## K-2 Students Be Shoppin’!!!!

Two great reasons to use shopping-based exercises throughout your math instruction: students investigate concepts thoroughly by applying skills to a new situation, and the math itself is what piques student interest (rather than a separate, unrelated reward). We’ll show you how we scaffold this approach across a range of skill levels and how your students can benefit from shopping activities online or off!

## How the Hundred Chart Helps Students Add & Subtract

Students learning to add and subtract 2-digit numbers must rely on a solid foundation of place value understanding. Few resources emphasize place value as well as the hundred chart. It allows for more advanced 2-digit operations, which can become cumbersome with manipulatives such as base-10 blocks. Adding this tool to your shed will give you one more way to reach learners in your class — we’ll show you how…

## Number Sense with the Hundred Chart

Research shows that using multiple representations of an idea is a powerful approach to promote deeper mathematical thinking and conceptual understanding for your students. We recently blogged about the teaching potential of base-10 blocks and of the number line. Now, we would like to share with you the power of the hundred chart and how you can use it to create meaning with your students…

## Do You Dread Teaching Regrouping and Exchanging? Let Us Help

A common misconception about math, held by children and adults alike, is that it’s about knowing formulas, methods, and procedures. Indeed, these aspects of math are important, but what’s much more important – even essential – is an understanding of the meaning behind those formulas, methods, and procedures. Regrouping and exchanging in two-digit addition and subtraction is one such procedure that is often used without understanding the underlying concepts. At Happy Numbers, we aim to resolve this misconception by designing activities that are visual, concrete, and coherent. Here, we would like to share with you some ideas we use to approach this challenging topic…

## 2-Digit Addition and Subtraction (with Purpose and Meaning)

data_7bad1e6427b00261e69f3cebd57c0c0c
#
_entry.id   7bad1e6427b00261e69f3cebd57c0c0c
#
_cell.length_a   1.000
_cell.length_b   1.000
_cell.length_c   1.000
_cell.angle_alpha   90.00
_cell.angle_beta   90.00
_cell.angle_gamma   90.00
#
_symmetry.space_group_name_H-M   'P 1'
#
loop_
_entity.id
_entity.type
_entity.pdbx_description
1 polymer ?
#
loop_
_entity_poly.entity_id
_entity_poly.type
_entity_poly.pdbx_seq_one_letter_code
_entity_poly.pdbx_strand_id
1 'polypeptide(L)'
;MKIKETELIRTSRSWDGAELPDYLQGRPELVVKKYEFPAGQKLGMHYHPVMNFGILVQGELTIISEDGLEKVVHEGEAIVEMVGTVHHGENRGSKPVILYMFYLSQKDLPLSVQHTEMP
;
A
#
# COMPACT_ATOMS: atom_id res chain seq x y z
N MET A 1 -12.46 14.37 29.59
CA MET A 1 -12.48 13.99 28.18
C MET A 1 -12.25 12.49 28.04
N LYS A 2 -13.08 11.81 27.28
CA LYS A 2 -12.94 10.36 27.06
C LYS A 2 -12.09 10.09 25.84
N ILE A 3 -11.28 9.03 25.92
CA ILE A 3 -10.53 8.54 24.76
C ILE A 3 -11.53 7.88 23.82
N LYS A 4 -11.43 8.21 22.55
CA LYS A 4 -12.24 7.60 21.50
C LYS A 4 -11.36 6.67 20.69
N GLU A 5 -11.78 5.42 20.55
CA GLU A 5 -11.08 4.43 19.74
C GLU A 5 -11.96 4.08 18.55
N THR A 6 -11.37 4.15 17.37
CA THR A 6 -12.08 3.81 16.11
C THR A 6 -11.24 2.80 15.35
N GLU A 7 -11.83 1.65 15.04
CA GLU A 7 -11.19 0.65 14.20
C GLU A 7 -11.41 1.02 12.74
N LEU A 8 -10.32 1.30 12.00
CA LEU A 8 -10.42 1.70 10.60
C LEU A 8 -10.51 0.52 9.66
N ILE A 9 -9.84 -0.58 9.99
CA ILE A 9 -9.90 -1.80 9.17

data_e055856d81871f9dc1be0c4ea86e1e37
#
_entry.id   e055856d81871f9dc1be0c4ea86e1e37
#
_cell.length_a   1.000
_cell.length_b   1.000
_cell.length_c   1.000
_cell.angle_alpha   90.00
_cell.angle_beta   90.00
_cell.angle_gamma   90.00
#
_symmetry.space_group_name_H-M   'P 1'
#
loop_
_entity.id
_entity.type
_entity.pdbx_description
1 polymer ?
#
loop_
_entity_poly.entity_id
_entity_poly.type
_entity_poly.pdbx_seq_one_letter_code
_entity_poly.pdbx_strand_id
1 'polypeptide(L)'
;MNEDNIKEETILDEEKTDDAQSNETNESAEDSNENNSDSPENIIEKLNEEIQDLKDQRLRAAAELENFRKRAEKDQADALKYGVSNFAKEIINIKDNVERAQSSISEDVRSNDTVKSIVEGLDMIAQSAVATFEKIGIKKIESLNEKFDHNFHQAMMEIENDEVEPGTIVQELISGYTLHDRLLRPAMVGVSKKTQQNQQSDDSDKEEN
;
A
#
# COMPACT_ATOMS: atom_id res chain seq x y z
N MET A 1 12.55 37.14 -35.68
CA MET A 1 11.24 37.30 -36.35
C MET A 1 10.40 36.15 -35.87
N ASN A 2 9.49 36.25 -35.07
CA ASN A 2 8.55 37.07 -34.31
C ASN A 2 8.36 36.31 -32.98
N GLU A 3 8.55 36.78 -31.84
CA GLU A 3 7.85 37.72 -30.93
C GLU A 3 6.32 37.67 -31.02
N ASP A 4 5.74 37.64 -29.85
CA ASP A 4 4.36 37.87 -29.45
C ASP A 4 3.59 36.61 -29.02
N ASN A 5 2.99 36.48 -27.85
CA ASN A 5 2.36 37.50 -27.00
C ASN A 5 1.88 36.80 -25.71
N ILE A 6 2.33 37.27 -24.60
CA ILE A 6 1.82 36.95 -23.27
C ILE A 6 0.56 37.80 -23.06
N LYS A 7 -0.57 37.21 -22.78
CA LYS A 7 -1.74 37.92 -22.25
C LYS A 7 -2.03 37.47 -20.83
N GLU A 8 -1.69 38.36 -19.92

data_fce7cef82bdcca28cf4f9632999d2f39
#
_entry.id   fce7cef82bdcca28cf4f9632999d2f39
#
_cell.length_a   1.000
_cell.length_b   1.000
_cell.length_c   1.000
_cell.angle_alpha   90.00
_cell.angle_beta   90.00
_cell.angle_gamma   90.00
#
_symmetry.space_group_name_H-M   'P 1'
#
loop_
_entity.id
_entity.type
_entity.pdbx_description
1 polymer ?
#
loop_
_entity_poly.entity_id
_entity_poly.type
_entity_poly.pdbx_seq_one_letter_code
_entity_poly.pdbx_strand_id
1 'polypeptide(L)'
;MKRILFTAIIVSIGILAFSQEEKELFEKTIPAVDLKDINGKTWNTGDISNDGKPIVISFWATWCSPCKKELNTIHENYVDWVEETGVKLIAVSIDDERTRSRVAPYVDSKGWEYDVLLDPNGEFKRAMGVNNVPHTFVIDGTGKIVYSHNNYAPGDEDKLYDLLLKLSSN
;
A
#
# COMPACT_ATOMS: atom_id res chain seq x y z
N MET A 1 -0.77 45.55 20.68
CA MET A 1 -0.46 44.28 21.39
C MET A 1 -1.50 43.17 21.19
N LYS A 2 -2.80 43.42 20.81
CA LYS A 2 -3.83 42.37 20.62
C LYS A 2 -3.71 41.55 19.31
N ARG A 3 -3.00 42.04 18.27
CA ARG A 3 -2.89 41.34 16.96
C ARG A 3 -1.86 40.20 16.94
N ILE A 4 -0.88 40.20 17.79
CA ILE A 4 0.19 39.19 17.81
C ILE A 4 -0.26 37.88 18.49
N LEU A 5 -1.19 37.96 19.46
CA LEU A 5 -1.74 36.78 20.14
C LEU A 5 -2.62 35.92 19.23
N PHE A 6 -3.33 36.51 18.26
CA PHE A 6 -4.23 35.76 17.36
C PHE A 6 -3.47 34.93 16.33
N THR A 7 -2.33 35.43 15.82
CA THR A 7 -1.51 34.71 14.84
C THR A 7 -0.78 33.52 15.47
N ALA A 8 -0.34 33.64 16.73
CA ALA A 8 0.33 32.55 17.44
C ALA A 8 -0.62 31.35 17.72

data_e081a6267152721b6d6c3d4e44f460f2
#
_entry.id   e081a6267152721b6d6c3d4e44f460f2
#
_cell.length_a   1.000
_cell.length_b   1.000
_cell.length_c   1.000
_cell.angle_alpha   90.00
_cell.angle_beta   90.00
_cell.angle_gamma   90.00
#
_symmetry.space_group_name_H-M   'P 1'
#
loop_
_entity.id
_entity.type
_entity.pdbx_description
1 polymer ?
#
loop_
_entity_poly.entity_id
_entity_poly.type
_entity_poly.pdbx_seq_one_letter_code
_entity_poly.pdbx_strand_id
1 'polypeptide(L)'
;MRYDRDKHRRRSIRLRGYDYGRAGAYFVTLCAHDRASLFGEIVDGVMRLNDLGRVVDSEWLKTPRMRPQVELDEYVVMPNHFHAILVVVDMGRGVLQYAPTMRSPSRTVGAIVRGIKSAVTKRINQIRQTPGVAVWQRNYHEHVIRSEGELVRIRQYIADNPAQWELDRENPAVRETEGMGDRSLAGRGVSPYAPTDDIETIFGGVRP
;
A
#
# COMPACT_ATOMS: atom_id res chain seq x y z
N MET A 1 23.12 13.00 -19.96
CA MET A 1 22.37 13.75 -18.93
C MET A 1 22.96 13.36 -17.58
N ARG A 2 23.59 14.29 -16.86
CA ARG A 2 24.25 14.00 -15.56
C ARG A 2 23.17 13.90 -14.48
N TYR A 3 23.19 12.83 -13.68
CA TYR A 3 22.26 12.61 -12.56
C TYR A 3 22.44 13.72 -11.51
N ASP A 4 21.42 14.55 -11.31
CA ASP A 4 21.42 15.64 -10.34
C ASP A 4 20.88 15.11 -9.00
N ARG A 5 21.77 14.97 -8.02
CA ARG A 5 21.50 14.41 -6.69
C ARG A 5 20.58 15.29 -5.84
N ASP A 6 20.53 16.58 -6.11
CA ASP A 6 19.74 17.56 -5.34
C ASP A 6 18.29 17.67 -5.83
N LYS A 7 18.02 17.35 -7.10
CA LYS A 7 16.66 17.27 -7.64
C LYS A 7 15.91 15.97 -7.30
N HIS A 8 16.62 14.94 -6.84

According to the Grade 1 Common Core State Standards, math instruction should focus on four critical areas, one of which is developing understanding of whole number relationships and place value, including grouping in tens and ones. Getting there doesn’t happen by accident: it starts with building a solid understanding of 2-digit numbers (which is the 1.NBT.B cluster) together with the ability to use place value understanding and properties of operations to add and subtract (1.NBT.C cluster). It’s an extremely important goal (and not the easiest one) as fluency with multi-digit numbers will build upon this knowledge.

Some time ago, we released our Numeration 21-100 topic, which is aligned with goals of the 1.NBT.B cluster. It is a sequence of 22 exercises covering how 2-digit numbers are composed, how to compare them, place value, and round numbers. These skills prepare students to successfully begin adding and subtracting 2-digit numbers, which is what our latest topic, Plus & Minus 1-100 (part 1) designed for.

In this post, we’ll walk you through the sequence of 16 exercises that comprise Plus & Minus 1-100 (part 1) to give you an in-depth view of the learning behind it…

## Shapes and Figures Puzzles for K-2! Spring Giveaway #2!

Your students loved Strings and Beads puzzles, now keep them thinking with Shapes and Figures! Stretch your students’ understanding of math and logic with this FREE 12-page download!
Enjoy Shapes and Figures with your students today! ☺

## How to Teach a Sense of Larger Numbers through Estimation

(This is a guest post from our friend Brandi, an elementary teacher who will share a fun classroom activity for promoting awareness of large numbers.) A Guessing Jar is one of my favorite activities for promoting number sense and an awareness of how large a number is. I love that it can be filled with anything small or large and right away we have a number activity that is unique every time. n order to allow everyone a chance to bring in something for the jar, I have each student bring in an item for the jar during their birthday week. Candy is always a favorite but it’s up to each child. I have had everything from candy to cotton balls to Legos. The first thing my students do is make their individual estimates. At the beginning of the year their guesses fall into a wide range of way too small to way too large, but by mid-year or end of the year the guesses are becoming more and more accurate.